Lambda Cheat Sheet


  • Serverless compute, function-as-a-service
  • Billing by execution duration (100ms increments)
  • Powered by AWS Firecracker MicroVM, an open source lightweight virtual machine


  • Memory size
    • Function computational power is decided by memory size, computational power is proportional to the memory size you choose
    • Larger the memory, larger the per 100ms cost
    • 128MB to 3GB
  • Timeout
    • Function time out up to 15 mins, longer ones should be broken down with orchestrations or workflow

Cold Start

Lambda cold start and execution
Cold start
Lambda warm start
“Warm start”
  • Lambda service receives a request, locates a resource spot on a bare-metal server, creates a Firecracker VM, downloads user code from S3, sets up the environment, bootstraps the runtime, sends the request to the runtime, receives response, sends response back, pause the VM
  • When new requests come, if there are paused VMs available, one of them will be resumed and handle the requests thus preventing a long cold start
  • One VM can only handle one request at a time, if a second request comes in and all VMs are busy, then concurrency will happen and a new VM is started thus another cold start
  • Use Provisioned Concurrency user can keep a pool of VMs always ready to handle requests thus keep the initialization latency low
  • When a function (code, RAM, etc.) is updated, all paused VMs expire and new VMs with updated setting will be provisioned


  • A function instance can handle one request per time
  • When all instances are busy then new instance is provisioned, thus concurrency
Lambda auto scaling
When existing function instances has finish running they will be ready to receive events again


  • On a warm Lambda instance, server runs an infinite loop and wait for requests from Lambda control panel
  • Predefined runtimes available: NodeJS, .NET, Java, C#, etc.
  • For runtimes that require compilation, the code must be compiled into executables before uploading to Lambda
  • Custom runtime can be implemented to support any programming language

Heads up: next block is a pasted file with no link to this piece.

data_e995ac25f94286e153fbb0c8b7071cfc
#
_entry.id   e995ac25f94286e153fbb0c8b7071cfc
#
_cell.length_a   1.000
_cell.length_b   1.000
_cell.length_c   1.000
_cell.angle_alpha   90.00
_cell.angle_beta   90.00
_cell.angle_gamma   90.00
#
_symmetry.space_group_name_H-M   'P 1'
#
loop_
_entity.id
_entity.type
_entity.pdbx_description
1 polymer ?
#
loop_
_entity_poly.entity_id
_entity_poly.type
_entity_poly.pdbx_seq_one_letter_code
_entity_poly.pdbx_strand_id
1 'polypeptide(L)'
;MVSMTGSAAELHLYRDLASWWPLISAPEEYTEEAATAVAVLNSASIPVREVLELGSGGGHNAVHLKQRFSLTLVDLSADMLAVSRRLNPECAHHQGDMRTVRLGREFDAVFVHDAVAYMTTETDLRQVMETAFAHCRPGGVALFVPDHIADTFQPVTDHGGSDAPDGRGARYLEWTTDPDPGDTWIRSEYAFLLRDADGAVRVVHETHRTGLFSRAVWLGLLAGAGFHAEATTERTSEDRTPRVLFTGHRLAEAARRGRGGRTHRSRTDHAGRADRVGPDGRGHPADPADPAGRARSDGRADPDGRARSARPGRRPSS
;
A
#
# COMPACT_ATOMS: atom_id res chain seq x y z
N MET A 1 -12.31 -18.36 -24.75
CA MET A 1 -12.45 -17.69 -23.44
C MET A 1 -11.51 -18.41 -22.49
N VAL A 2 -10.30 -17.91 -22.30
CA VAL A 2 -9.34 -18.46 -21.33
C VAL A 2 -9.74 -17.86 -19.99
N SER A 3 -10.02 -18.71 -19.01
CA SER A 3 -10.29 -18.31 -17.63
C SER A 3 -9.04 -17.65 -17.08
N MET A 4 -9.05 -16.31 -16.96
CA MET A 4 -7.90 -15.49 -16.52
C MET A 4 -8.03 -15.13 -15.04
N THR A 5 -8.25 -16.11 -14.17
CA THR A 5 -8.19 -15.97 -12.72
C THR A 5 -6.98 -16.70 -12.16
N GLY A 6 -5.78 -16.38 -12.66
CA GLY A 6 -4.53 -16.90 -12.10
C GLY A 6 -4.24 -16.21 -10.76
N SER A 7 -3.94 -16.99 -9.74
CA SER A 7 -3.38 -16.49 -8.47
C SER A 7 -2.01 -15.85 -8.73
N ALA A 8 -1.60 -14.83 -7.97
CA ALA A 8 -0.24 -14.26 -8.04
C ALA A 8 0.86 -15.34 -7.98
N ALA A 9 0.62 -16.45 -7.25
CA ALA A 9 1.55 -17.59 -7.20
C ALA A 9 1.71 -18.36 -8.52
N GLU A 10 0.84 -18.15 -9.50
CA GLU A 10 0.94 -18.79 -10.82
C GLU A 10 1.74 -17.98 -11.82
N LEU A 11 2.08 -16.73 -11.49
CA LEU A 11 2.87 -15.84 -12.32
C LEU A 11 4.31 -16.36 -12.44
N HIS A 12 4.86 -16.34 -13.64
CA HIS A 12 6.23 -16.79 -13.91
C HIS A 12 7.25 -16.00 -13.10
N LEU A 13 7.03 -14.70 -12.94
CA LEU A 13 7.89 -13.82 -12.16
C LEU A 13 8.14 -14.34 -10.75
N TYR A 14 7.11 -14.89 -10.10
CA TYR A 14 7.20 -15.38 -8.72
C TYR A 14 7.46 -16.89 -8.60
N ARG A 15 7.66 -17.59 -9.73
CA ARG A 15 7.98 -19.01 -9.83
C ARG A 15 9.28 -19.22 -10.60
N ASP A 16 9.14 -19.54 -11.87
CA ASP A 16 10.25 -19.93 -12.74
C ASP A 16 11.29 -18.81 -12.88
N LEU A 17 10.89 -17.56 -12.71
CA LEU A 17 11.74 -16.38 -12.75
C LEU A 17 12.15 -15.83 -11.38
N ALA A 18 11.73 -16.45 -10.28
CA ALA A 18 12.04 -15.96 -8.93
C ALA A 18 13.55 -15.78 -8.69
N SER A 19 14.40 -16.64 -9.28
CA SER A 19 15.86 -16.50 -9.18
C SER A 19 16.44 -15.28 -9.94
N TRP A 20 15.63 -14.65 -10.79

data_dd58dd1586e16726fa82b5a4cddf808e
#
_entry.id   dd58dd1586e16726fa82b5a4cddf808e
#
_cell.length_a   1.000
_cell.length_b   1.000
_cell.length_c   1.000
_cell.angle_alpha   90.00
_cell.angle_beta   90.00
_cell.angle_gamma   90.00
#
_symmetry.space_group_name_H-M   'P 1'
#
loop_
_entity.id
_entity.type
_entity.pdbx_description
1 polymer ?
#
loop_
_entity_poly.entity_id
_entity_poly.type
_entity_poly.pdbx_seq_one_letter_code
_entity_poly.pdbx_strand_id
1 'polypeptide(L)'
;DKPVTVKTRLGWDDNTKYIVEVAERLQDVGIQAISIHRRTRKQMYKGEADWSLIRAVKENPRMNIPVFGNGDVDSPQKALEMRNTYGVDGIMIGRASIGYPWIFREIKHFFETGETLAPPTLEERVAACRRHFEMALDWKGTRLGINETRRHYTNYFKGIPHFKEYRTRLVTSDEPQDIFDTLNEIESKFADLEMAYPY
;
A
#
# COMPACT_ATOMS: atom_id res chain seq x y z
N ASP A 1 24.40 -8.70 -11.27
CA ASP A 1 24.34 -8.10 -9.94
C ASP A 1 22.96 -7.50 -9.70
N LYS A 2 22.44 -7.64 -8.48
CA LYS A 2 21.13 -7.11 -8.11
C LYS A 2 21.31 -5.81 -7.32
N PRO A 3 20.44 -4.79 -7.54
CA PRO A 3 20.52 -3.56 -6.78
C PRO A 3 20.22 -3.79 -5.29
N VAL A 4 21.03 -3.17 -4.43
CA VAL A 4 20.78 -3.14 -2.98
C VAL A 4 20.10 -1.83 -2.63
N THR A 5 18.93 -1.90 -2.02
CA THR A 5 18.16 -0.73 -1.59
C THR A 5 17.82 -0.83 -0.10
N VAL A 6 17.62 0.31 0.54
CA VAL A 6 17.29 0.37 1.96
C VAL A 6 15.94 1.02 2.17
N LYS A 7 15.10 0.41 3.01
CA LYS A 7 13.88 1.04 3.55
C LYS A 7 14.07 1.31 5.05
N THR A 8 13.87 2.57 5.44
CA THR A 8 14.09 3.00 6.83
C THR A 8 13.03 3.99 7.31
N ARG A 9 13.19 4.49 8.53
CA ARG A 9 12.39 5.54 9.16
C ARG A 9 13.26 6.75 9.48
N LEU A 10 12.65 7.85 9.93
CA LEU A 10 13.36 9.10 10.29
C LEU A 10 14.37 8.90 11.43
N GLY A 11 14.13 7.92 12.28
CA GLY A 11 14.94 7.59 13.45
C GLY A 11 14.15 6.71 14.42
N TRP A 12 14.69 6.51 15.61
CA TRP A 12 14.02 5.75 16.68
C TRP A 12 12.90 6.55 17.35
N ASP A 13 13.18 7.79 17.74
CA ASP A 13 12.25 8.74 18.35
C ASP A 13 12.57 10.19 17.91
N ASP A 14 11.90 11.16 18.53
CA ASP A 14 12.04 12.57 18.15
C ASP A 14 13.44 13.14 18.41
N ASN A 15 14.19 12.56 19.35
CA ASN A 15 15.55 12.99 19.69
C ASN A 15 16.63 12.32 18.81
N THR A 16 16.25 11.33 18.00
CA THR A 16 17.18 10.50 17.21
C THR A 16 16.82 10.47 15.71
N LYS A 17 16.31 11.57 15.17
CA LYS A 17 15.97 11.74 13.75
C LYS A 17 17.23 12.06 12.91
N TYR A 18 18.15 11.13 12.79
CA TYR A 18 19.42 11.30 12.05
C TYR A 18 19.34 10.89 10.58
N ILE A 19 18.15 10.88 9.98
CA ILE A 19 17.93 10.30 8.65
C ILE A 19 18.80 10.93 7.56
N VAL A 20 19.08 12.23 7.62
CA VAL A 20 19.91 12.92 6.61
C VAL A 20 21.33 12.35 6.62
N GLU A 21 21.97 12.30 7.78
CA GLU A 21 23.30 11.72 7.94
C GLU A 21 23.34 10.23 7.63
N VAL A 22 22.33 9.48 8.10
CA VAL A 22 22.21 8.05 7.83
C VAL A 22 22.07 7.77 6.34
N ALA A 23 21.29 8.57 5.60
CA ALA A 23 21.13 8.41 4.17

• Lambda code should contain all necessary dependencies
  • Dependency needed by multiple functions can be stored in a Layer, uploaded separately, and referenced by functions


  • Lambda uses resource policies to grant access to invokers
  • When Lambda needs to access other AWS services like CloudWatch, it uses Execution Role
    • Execution Role is a fancy name for an IAM Role attached to a particular function and managed by Lambda meta service
    • It is virtually the same as Instance Profile of EC2
    • Execution Role permissions are cached as a token on Lambda, if you change the role permissions but did not update the function (thus force all paused VMs to expire), previously paused VMs will still have the cached permissions, creating bugs or vulnerabilities


  • Environment variables can be used to differentiate stages, environments, etc. 🎓
  • Lambda instances get 500MB temporary storage at /tmp
    • Note every Lambda instance has its own /tmp
    • Your request may be fulfilled by different instances even they are milliseconds away


  • Scale down to zero. When no function instances available, the Lambda dispatcher holds there until a function instance is provisioned.
    • Comparing to traditional instance / container scaling which normally requires at least 1 running instance to scale (by metrics).
  • Scale up rapidly.
    • Firecracker VMs start very quickly. Most of the time, Firecracker VMs are already started and in standby state, time is only spent on downloading and running user code.
    • Quickly scale up to high concurrency. 500 instances / minute bursting scaling, after hitting burst scaling limit, continue to scale normal scaling rate.
  • High initial concurrency. 1000 account-regional concurrency limit. Soft limit, can be raised.

Best Practices

  • Avoid recursion 🎓

Technical Issues

  • Lambda NodeJS does not support uncaughtException properly, see here and here, make sure you catch all exceptions

AWS Geek Infographics

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